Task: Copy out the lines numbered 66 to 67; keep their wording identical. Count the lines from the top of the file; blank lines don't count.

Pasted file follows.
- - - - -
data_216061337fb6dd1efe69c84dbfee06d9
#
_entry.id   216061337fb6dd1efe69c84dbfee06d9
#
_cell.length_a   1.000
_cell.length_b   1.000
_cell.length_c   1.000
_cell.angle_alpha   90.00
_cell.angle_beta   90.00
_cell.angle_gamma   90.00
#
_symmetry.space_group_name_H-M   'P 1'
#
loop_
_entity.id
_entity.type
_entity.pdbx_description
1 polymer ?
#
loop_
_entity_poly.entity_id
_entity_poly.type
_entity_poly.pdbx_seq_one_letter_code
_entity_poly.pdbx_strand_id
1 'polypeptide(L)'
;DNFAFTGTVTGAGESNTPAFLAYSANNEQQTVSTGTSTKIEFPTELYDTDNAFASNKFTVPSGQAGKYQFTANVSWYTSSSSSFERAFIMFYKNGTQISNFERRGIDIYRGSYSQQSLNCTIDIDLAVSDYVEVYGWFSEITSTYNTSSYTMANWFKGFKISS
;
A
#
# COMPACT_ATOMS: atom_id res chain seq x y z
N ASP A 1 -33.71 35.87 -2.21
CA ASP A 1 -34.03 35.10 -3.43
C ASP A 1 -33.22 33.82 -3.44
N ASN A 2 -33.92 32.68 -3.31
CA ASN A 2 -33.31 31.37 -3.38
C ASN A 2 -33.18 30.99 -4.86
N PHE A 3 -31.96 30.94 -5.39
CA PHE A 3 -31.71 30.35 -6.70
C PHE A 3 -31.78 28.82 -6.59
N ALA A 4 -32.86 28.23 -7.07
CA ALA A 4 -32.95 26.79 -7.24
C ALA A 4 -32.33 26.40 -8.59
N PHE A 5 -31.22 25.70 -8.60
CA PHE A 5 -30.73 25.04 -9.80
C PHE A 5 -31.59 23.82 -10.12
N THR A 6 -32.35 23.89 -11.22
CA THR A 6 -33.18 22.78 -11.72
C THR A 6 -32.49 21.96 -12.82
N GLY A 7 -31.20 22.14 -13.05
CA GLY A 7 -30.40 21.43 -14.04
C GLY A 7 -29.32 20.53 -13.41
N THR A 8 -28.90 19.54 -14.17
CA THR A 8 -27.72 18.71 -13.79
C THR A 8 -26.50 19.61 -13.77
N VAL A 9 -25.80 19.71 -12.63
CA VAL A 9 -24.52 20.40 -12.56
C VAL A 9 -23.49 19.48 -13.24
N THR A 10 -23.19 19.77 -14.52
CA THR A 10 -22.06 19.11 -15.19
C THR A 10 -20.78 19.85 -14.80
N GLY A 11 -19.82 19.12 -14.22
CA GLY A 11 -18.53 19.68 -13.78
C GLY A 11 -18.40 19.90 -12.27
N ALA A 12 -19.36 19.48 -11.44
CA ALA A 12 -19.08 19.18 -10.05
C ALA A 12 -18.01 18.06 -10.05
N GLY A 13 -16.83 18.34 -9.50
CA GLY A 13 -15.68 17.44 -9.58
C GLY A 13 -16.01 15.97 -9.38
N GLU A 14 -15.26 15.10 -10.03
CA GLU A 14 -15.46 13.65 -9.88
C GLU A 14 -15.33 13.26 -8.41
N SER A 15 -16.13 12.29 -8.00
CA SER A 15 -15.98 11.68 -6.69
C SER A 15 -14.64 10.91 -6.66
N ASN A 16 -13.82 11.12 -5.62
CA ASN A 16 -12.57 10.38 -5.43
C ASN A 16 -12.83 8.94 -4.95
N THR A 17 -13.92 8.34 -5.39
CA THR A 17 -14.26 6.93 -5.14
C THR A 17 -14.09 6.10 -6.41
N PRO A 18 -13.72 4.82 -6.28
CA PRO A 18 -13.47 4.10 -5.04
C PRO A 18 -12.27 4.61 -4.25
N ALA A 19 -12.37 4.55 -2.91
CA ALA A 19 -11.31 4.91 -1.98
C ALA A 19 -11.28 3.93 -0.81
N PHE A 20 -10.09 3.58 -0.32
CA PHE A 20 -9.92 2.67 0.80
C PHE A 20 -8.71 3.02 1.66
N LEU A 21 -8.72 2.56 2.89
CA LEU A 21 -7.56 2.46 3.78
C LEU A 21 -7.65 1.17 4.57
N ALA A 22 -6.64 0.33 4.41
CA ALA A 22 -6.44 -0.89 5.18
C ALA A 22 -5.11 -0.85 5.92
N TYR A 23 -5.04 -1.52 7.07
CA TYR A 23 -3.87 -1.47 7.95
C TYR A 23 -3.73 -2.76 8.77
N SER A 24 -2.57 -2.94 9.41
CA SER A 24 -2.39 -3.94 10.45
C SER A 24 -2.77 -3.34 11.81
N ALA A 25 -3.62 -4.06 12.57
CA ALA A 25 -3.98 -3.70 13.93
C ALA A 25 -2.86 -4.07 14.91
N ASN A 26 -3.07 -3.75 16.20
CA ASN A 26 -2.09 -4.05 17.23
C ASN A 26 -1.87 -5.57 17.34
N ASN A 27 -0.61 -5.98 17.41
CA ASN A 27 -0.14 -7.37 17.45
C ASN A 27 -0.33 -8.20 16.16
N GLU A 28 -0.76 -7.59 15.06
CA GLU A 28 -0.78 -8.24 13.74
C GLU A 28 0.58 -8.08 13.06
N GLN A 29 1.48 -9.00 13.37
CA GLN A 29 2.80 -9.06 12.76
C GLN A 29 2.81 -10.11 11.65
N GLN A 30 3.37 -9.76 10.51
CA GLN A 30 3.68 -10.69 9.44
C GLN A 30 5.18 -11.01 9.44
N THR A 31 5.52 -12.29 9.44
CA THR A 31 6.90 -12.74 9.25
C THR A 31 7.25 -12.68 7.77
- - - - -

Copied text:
C ALA A 12 -18.01 18.06 -10.05
N GLY A 13 -16.83 18.34 -9.50